I thought it would be really neat to share it and see how other people could take it and make it their own. It’s been really cool to see how other people have modified it to suit their purposes and manufacturing methods. One person has made it even smaller and 3D-printed the chassis, while someone else has made it from thin steel sheet. I think it’s great when people can take a design and then modify it to suit their own materials, tools and building techniques.

The beauty of this design is that it lends itself to being built from a wide variety of materials to suit almost any component configuration. Cost is relative to the material used – it cost around $150 for me to have all of the thick aluminum plates laser cut, but it could just as easily be made in acrylic or a suitable wood with just a few small changes. If you don’t have access to a laser cutting or CNC milling service, the design could be modified to be cut using a band saw, scroll saw or jigsaw.

The cable routing shown on a mini itx open air rig

You currently have an air cooler fitted to the CPU, but could it be adjusted to accommodate a closed-loop liquid cooler?

It could easily accommodate a liquid cooling setup. It would just be a matter of making mounts to attach the radiator to the back side or edge of the motherboard plate.

What spec did you choose, and why?

My hardware requirements were mostly based around doing 3D modeling and CAD work. I wanted a mini-ITX motherboard to keep it as small as possible, and the Gigabyte X570 Aorus Pro WiFi was a solid choice for the cost/features (dual M.2 slots and PCI-E 4 support) and it would give me a bit of room to grow. I found a Ryzen 7 2700 on sale at a fantastic price that was too good to pass up.

Graphics was a bit trickier as I wanted a good, small (under 200mm length) 1080p card, and the EVGA GTX 1660 Super really fit the bill in terms of performance for the price. Mini graphics cards were getting a bit hard to find at the time. I knew I wanted to keep my ATX power supply, as SFX power supplies were getting expensive at the time and I thought the size and weight of the ATX PSU balanced out the design better.

Finally, I just love the Noctua NH-D15 CPU cooler (I mean what’s not to love?) and thought it would look really cool having this large, all-black cooler that’s nearly as wide as the complete system. Having all of these similar-width, black components really gave the build a sort of monolithic look that I really liked.

Do you have any trouble with dust ingress?

No trouble at all and it’s super easy to clean. My work area is in my basement and I get very little dust down there.

Did you come across any difficulties?

The most difficult part of the build was drilling some of the holes in the edges of the aluminum plates. I solved this by doing some interesting fixturing with a vice in my drill press. Drilling the large hole for the power switch was a fair bit of work as well. I’ve since redesigned the power supply plate to remedy this, as well as make it easier to fit the graphics card.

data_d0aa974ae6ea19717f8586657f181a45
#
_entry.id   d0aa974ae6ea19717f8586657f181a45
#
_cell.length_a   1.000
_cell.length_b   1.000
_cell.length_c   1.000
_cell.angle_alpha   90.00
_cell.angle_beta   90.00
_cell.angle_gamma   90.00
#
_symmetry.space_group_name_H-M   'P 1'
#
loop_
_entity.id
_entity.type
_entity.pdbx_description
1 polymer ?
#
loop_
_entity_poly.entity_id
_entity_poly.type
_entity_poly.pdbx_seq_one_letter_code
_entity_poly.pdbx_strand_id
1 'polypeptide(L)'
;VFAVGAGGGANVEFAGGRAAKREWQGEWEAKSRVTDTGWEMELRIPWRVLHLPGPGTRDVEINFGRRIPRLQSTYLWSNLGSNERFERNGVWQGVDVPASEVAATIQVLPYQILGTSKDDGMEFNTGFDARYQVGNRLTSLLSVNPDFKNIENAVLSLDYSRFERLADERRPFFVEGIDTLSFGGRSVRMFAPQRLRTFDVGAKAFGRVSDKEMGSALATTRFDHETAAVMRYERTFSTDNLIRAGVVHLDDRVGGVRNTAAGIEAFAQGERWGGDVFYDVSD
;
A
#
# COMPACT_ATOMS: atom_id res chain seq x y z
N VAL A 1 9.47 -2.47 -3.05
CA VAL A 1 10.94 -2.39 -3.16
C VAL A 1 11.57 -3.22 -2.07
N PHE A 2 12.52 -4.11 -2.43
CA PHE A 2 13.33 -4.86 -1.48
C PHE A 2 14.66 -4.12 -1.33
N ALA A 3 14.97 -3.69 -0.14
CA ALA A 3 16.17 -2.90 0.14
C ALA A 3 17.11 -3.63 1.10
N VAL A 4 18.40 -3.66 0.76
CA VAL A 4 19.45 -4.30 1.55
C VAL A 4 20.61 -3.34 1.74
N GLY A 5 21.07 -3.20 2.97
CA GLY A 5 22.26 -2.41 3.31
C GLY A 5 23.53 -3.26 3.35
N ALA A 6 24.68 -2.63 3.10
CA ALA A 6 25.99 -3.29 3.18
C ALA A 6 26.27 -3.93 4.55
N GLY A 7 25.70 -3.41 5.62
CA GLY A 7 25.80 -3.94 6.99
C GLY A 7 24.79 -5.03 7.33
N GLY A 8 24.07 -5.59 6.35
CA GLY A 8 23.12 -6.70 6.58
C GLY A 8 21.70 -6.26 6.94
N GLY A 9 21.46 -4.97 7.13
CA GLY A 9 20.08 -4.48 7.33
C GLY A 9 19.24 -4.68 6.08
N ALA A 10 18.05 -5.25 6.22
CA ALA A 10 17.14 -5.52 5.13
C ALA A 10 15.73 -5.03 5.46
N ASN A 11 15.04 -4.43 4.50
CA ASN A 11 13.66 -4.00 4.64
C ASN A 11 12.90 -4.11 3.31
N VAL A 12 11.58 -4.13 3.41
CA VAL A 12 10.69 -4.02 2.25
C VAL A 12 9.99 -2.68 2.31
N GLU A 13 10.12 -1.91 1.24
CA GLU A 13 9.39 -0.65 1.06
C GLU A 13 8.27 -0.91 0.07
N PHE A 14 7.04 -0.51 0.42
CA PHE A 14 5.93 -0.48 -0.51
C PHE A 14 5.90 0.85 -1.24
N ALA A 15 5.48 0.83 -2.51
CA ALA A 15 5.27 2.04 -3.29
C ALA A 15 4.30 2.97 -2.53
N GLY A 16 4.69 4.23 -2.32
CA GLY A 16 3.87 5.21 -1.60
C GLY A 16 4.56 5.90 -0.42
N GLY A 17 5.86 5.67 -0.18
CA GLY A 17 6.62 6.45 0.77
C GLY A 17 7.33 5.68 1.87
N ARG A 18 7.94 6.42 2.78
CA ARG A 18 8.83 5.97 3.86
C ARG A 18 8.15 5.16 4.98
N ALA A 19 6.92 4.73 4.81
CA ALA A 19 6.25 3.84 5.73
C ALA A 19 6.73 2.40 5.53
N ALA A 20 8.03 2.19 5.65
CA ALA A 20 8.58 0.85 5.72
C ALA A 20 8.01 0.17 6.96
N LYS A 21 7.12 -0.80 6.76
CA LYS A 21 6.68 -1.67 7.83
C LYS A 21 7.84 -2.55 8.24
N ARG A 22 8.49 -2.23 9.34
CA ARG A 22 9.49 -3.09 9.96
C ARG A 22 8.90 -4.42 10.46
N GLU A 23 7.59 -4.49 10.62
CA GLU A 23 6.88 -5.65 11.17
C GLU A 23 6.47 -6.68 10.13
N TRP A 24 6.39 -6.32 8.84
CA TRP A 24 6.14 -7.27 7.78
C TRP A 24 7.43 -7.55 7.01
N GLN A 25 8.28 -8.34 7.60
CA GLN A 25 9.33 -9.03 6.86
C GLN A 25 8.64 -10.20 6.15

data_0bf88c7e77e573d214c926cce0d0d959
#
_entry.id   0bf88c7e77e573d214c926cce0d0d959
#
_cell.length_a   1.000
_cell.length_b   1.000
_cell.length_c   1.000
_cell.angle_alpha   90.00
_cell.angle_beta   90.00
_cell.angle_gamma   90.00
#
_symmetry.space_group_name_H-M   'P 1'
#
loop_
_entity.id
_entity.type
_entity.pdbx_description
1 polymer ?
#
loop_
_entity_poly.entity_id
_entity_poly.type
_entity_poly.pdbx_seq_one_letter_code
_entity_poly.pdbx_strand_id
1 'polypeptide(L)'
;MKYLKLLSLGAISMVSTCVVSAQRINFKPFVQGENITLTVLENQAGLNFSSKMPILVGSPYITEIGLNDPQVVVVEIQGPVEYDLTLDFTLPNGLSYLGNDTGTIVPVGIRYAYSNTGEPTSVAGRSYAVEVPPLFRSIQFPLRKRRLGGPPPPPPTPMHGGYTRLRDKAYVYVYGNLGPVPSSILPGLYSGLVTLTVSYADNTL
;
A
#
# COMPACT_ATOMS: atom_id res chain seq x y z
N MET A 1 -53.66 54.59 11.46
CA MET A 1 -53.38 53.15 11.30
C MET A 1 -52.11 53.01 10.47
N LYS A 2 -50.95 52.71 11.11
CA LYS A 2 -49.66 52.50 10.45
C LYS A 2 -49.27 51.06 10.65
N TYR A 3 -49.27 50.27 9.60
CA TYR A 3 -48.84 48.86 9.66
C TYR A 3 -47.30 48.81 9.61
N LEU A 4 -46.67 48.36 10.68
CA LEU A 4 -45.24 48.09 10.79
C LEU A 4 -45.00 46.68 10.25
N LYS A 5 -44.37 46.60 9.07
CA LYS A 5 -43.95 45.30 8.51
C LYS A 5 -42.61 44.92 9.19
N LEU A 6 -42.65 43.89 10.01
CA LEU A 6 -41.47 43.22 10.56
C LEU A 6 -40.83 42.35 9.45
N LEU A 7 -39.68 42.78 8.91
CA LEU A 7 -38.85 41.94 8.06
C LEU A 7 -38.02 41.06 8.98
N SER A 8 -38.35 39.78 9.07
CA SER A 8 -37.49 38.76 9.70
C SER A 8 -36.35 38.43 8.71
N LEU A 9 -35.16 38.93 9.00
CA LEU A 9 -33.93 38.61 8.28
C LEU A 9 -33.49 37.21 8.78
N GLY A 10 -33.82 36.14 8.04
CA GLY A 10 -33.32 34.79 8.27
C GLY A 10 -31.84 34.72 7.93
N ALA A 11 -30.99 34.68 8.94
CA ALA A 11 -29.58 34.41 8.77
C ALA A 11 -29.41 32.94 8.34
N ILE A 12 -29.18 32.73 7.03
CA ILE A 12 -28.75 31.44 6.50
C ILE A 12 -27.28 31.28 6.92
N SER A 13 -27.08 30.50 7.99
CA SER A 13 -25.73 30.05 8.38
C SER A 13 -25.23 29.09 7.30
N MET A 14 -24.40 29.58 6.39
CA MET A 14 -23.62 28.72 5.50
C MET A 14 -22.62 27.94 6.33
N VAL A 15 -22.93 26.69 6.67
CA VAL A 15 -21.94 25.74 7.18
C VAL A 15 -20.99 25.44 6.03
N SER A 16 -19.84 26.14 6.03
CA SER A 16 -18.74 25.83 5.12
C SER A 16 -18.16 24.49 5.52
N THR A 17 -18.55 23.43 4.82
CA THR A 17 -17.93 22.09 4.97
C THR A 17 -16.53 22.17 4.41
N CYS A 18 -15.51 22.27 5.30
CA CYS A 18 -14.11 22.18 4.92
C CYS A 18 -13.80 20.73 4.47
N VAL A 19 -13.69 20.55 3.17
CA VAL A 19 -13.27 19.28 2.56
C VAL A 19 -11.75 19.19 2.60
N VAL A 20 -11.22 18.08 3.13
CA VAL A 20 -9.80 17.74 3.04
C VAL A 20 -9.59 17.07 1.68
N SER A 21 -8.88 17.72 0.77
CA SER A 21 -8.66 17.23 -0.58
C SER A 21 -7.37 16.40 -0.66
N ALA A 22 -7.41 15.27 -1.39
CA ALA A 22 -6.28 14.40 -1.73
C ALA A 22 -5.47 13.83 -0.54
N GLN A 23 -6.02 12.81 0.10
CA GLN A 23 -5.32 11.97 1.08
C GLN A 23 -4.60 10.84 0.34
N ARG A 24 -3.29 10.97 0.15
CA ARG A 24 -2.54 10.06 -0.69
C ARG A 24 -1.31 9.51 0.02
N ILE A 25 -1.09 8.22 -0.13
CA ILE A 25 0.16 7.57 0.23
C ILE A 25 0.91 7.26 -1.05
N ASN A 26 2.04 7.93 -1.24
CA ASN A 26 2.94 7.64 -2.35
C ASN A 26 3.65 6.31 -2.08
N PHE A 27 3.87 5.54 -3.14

How heavy is the final system, and is it easy to carry?

The bare chassis weight is about 3.5lbs (around 1.6kg), so the finished build has a similar weight to a traditional case build. It’s very solid feeling and super easy to carry using the handle.

The back of the open air mini-itx gaming PC where the I/O shroud is

How long did it take you to complete this build, from start to finish?

The total build time from start to finish was under two weeks.

Is there anything else you want to add about the build process?

Just that overall it’s a very straightforward build that’s easy to modify. A simple vector drawing program, such as Inkscape or Illustrator, is all you need to get parts laser cut. Also, instead of drilling and tapping holes in the edges of the plates, it would be much easier and faster to cut T-shaped slots to fit traditional threaded nuts – this would allow for construction using a much wider variety of materials as well.

Are you completely happy with the end result, or do you wish you’d done some of it differently in retrospect?

I’m pretty happy with how it turned out, but there are definitely some parts I’d do differently, such as sanding and smoothing all the edges and using custom cables to make the wiring look better. I’d also replace the 3D-printed parts with machined parts. I’ve already redesigned the power supply plate and changed how the power button is mounted.

I recently gave my GeForce GTX 1660 Super GPU and ATX power supply to my son to use in his system, and I replaced it with a Radeon Pro workstation card and an SFX power supply, so I think I’d like to revisit it and make it even more compact and cleaner. I’d also like to build a water-cooled version that’s more gaming oriented.

Open frame mini-ITX PC specs

  • CPU: AMD Ryzen 7 2700
  • GPU: EVGA GeForce GTX 1660 Super
  • Storage: Samsung 960 Evo 250GB, Sabrent Rocket 512GB, ADATA 2.5in SU800 1TB
  • Memory: Originally G.Skill Flare X 16GB CL16 DDR4 3200MHz, but I’ve now changed it to Crucial Ballistix 32GB CL16 DDR4 3200MHz
  • Motherboard: Gigabyte X570 Aorus Pro WiFi
  • PSU: EVGA B3 450W modular
  • Cooling: Noctua NH-D15

This is a brilliant piece of minimal design Jerome – it just shows what sort of PC power you can get into a tiny footprint if you’re prepared to leave your computer open to the elements. We also love the fact that you’ve made the design files freely downloadable for anyone else to have a go.

This post originally appeared on Custom PC, which has been covering amazing setups for over 20 years and is now part of PCGamesN. Join our nearly 500k member Facebook group to discuss this build.